2 as our b of the product of two things. The product is greater than 0. That means that either both of
these expressions are positive or they're both negative. So let's write that down. I'll write it this way. So either both of these
expressions are positive. So either x plus 5 is
greater than 0 and x minus 2 is greater than 0-- let
me write it this way-- or they're both negative. x plus 5 is less than 0 and
x minus 2 is less than 0. So now let's think about
all of these inequalities independently. But let's maintain this logic
here of the and and the or. So let's look at this. Either they're both positive,
so if both of these expressions are positive, what
do we know about x? Well, if you subtract 5 from
both sides of this inequality, you get x is greater
than negative 5. And if you add 2 to this
inequality, both sides of that inequality, you're going
to get x is greater than 2. So if x is greater than negative
5 and x is greater than 2, what do we know about x? Well, any x that's
greater than two is going to be greater
than negative 5. So we could just simplify
this right over here to say that x is greater than 2. So all of this, this
is equivalent to saying x is greater than 2,
because clearly anything that is greater than
2 will satisfy that. And both of these
things have to be true. For example, x
equal negative 4, it would satisfy this
inequality but not this one. And so the and would break down. And negative 4 does not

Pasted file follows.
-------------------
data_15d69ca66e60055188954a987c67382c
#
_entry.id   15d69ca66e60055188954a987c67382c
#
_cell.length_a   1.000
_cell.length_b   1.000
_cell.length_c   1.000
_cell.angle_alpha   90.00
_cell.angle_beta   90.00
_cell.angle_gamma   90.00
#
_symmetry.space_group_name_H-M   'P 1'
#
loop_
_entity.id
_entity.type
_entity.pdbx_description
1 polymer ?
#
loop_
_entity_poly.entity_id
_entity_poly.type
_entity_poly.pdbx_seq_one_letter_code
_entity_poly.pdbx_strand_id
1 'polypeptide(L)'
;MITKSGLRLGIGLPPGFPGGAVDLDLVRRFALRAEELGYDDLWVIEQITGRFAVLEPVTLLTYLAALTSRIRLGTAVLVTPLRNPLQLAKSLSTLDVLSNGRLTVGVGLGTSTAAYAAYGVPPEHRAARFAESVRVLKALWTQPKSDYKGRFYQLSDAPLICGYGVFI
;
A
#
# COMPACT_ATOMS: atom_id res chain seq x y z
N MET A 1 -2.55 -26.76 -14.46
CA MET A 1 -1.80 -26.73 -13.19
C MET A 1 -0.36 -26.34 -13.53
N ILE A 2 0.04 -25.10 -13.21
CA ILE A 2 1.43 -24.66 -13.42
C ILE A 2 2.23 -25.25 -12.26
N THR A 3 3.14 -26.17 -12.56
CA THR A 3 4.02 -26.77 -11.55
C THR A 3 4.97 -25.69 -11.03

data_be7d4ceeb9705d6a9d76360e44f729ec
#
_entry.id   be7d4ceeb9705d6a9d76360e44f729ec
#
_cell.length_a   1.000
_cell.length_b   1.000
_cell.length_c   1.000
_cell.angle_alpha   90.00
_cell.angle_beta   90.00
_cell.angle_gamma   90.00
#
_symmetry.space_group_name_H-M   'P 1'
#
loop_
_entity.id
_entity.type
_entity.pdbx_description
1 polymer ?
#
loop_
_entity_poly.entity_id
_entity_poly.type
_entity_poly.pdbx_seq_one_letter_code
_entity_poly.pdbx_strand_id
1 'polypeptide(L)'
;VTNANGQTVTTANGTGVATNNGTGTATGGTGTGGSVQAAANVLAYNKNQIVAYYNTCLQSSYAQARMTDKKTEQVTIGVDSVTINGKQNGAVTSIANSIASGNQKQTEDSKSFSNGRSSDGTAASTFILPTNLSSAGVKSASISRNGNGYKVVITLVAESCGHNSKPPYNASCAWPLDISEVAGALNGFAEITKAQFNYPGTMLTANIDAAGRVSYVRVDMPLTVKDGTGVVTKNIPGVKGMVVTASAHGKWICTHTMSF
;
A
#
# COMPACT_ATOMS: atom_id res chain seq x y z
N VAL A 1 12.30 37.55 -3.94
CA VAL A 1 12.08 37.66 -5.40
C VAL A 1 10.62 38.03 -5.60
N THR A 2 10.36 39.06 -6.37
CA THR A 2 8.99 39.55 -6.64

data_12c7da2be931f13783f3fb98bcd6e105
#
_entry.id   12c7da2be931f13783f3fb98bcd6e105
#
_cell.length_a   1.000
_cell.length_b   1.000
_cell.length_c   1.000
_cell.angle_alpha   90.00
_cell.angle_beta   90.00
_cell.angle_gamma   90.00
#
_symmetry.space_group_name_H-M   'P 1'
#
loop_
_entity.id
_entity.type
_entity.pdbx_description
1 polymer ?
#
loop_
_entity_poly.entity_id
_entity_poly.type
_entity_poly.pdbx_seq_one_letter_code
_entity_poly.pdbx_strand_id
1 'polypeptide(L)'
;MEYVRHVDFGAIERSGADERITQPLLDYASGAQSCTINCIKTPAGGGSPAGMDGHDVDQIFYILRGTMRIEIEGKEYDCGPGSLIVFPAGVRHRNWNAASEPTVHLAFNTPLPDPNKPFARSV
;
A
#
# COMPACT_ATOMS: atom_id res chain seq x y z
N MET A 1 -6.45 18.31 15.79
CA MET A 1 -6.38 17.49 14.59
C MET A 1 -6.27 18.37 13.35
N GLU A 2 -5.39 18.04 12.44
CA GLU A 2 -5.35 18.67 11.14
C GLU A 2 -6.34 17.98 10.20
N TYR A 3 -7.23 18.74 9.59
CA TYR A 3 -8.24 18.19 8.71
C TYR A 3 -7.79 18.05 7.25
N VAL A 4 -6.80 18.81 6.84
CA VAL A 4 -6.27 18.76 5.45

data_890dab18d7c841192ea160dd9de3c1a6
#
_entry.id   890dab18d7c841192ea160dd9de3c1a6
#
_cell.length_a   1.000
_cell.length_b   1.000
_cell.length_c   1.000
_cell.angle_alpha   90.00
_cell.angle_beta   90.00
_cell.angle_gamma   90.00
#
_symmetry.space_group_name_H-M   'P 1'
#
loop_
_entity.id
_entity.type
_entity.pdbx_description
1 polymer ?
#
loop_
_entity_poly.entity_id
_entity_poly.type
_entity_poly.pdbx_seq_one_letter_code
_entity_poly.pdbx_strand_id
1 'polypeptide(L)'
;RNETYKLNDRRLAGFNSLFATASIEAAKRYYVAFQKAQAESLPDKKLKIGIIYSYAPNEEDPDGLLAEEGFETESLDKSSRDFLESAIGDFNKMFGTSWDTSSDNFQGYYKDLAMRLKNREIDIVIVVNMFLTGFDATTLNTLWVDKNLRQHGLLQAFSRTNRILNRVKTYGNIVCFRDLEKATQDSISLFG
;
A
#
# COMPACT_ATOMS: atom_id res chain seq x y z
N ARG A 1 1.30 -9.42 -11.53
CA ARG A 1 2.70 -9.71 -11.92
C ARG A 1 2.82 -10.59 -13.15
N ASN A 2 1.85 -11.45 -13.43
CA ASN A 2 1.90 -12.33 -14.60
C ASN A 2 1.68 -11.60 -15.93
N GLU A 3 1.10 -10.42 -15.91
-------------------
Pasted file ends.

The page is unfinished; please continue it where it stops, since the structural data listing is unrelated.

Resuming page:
satisfy both of these. In order to satisfy
both of these, you essentially have
to satisfy that one. So this expression
simplified to that. Now what about this? What about this statement
right over here? Well, x plus 5 less than 0,
subtract 5 from both sides. That is, x is less
than negative 5. And add 2 to both sides
of that inequality, you get x is less than 2. Now if x is less than negative
5 and x is less than two, what do we know about x? Well, that just means that x
has to be less than negative 5. If it's less than
negative 5, it's definitely going
to be less than 2. And we got to remind ourselves
that we have this or here. And that's essentially
describing the solution set for this quadratic
inequality here. x is going to be
greater than 2 or x is going to be less
than negative 5. And we could actually plot this
solution set on a number line. So if this is our number line
right over here, and let's say that this is 0. Let's say that's 1. 2 right over here. This is negative 1, negative
2, negative 3, negative 4, negative 5. So x could be greater than 2,
not greater than or equal to, so I'm going to put
an open circle here. So it could be greater than 2. Or it could be less
than negative 5, not less than or
equal to, so I'm going to put an
open circle here. And so it could
be less than that. So x could be any number. It could be negative 6,
negative 6 would satisfy this. You could verify that. Negative 6 squared is
36 plus negative 18, which is going to be 18,
which is greater than 10. Or you could have, say,
a positive 3 would work. 3 squared is 9 plus
another 9 is going to be 18, which once again,
it is greater than 10.